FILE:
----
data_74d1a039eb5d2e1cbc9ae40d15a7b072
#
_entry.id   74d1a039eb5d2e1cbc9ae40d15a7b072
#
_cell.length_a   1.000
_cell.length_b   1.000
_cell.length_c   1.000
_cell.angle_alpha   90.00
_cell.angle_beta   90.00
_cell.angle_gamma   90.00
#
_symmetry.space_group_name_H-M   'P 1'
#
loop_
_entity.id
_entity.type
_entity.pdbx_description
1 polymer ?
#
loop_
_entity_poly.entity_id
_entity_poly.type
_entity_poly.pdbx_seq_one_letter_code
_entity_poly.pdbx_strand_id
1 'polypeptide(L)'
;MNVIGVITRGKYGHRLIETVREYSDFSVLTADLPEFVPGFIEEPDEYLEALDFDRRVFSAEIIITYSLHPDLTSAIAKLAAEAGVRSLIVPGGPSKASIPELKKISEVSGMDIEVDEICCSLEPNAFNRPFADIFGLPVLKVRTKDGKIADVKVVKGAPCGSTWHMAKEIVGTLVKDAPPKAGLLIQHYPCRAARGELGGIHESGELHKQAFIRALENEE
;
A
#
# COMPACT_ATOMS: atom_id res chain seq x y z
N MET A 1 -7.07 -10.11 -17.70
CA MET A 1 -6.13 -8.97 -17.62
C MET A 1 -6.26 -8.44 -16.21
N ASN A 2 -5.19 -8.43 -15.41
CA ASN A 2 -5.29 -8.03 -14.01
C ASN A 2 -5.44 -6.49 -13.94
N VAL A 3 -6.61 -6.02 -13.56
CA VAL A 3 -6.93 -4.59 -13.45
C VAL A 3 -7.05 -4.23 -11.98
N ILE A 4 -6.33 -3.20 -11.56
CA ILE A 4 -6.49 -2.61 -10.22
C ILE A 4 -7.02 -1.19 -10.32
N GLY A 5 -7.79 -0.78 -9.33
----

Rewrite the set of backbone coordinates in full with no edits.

data_74d1a039eb5d2e1cbc9ae40d15a7b072
#
_entry.id   74d1a039eb5d2e1cbc9ae40d15a7b072
#
_cell.length_a   1.000
_cell.length_b   1.000
_cell.length_c   1.000
_cell.angle_alpha   90.00
_cell.angle_beta   90.00
_cell.angle_gamma   90.00
#
_symmetry.space_group_name_H-M   'P 1'
#
loop_
_entity.id
_entity.type
_entity.pdbx_description
1 polymer ?
#
loop_
_entity_poly.entity_id
_entity_poly.type
_entity_poly.pdbx_seq_one_letter_code
_entity_poly.pdbx_strand_id
1 'polypeptide(L)'
;MNVIGVITRGKYGHRLIETVREYSDFSVLTADLPEFVPGFIEEPDEYLEALDFDRRVFSAEIIITYSLHPDLTSAIAKLAAEAGVRSLIVPGGPSKASIPELKKISEVSGMDIEVDEICCSLEPNAFNRPFADIFGLPVLKVRTKDGKIADVKVVKGAPCGSTWHMAKEIVGTLVKDAPPKAGLLIQHYPCRAARGELGGIHESGELHKQAFIRALENEE
;
A
#
# COMPACT_ATOMS: atom_id res chain seq x y z
N MET A 1 -7.07 -10.11 -17.70
CA MET A 1 -6.13 -8.97 -17.62
C MET A 1 -6.26 -8.44 -16.21
N ASN A 2 -5.19 -8.43 -15.41
CA ASN A 2 -5.29 -8.03 -14.01
C ASN A 2 -5.44 -6.49 -13.94
N VAL A 3 -6.61 -6.02 -13.56
CA VAL A 3 -6.93 -4.59 -13.45
C VAL A 3 -7.05 -4.23 -11.98
N ILE A 4 -6.33 -3.20 -11.56
CA ILE A 4 -6.49 -2.61 -10.22
C ILE A 4 -7.02 -1.19 -10.32
N GLY A 5 -7.79 -0.78 -9.33